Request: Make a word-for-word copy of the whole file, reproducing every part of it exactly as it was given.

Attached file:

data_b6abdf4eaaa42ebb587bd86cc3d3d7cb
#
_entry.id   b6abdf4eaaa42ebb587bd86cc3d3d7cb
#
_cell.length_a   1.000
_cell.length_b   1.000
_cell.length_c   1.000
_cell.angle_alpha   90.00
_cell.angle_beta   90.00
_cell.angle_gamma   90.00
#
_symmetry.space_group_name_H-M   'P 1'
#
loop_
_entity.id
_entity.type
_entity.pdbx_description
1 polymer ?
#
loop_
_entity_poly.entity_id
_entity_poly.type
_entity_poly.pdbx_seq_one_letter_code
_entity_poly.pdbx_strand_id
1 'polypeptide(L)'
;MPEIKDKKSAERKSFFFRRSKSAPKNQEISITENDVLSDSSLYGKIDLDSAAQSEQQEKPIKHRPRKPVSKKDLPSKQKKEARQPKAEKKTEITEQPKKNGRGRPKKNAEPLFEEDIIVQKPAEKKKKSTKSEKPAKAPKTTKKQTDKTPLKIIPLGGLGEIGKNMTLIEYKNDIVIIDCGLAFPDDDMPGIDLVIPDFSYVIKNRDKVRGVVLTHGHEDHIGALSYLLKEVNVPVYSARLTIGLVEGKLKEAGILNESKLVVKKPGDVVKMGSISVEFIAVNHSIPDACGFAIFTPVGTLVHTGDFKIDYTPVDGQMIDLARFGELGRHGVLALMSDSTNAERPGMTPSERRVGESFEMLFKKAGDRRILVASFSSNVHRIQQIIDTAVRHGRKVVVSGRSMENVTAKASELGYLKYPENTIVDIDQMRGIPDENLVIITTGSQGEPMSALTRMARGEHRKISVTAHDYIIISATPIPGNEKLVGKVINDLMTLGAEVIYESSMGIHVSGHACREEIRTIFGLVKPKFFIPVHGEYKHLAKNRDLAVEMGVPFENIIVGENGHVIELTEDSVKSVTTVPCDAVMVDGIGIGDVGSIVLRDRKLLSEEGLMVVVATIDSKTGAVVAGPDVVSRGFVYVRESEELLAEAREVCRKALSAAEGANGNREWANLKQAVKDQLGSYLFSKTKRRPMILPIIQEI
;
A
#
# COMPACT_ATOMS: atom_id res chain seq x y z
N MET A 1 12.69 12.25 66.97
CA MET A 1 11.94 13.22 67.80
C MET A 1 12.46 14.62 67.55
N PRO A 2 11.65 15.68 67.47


data_b6abdf4eaaa42ebb587bd86cc3d3d7cb
#
_entry.id   b6abdf4eaaa42ebb587bd86cc3d3d7cb
#
_cell.length_a   1.000
_cell.length_b   1.000
_cell.length_c   1.000
_cell.angle_alpha   90.00
_cell.angle_beta   90.00
_cell.angle_gamma   90.00
#
_symmetry.space_group_name_H-M   'P 1'
#
loop_
_entity.id
_entity.type
_entity.pdbx_description
1 polymer ?
#
loop_
_entity_poly.entity_id
_entity_poly.type
_entity_poly.pdbx_seq_one_letter_code
_entity_poly.pdbx_strand_id
1 'polypeptide(L)'
;MPEIKDKKSAERKSFFFRRSKSAPKNQEISITENDVLSDSSLYGKIDLDSAAQSEQQEKPIKHRPRKPVSKKDLPSKQKKEARQPKAEKKTEITEQPKKNGRGRPKKNAEPLFEEDIIVQKPAEKKKKSTKSEKPAKAPKTTKKQTDKTPLKIIPLGGLGEIGKNMTLIEYKNDIVIIDCGLAFPDDDMPGIDLVIPDFSYVIKNRDKVRGVVLTHGHEDHIGALSYLLKEVNVPVYSARLTIGLVEGKLKEAGILNESKLVVKKPGDVVKMGSISVEFIAVNHSIPDACGFAIFTPVGTLVHTGDFKIDYTPVDGQMIDLARFGELGRHGVLALMSDSTNAERPGMTPSERRVGESFEMLFKKAGDRRILVASFSSNVHRIQQIIDTAVRHGRKVVVSGRSMENVTAKASELGYLKYPENTIVDIDQMRGIPDENLVIITTGSQGEPMSALTRMARGEHRKISVTAHDYIIISATPIPGNEKLVGKVINDLMTLGAEVIYESSMGIHVSGHACREEIRTIFGLVKPKFFIPVHGEYKHLAKNRDLAVEMGVPFENIIVGENGHVIELTEDSVKSVTTVPCDAVMVDGIGIGDVGSIVLRDRKLLSEEGLMVVVATIDSKTGAVVAGPDVVSRGFVYVRESEELLAEAREVCRKALSAAEGANGNREWANLKQAVKDQLGSYLFSKTKRRPMILPIIQEI
;
A
#
# COMPACT_ATOMS: atom_id res chain seq x y z
N MET A 1 12.69 12.25 66.97
CA MET A 1 11.94 13.22 67.80
C MET A 1 12.46 14.62 67.55
N PRO A 2 11.65 15.68 67.47